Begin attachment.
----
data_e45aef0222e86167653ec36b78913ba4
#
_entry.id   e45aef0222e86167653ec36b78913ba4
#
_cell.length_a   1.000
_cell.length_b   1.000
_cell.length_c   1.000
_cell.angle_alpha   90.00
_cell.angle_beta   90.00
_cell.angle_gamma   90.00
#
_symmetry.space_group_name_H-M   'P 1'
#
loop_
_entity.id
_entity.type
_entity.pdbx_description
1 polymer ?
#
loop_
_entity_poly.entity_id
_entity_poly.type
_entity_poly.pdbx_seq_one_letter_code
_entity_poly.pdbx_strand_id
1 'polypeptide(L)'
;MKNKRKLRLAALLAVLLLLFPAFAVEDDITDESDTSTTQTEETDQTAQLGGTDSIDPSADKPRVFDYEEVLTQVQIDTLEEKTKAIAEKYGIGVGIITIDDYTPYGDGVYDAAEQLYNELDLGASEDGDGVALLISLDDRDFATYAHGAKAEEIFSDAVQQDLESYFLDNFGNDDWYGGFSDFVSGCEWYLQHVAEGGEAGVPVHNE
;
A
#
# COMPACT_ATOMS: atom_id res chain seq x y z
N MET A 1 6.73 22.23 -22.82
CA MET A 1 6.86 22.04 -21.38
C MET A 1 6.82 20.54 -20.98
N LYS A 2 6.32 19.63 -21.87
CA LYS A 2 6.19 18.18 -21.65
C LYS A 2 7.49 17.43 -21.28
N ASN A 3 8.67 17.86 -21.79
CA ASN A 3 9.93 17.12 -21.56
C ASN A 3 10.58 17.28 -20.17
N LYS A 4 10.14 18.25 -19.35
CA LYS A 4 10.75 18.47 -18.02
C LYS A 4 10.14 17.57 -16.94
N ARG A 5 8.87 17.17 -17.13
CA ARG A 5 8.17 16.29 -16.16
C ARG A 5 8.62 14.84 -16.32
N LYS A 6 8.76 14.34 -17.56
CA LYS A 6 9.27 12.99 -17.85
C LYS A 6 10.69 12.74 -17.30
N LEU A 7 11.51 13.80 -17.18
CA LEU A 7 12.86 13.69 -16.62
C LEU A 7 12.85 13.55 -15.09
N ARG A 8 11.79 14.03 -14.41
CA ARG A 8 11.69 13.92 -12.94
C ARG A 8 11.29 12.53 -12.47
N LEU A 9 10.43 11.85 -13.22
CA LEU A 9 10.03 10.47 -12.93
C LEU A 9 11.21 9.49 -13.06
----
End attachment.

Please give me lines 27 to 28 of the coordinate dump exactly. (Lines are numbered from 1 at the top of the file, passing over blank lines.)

;
A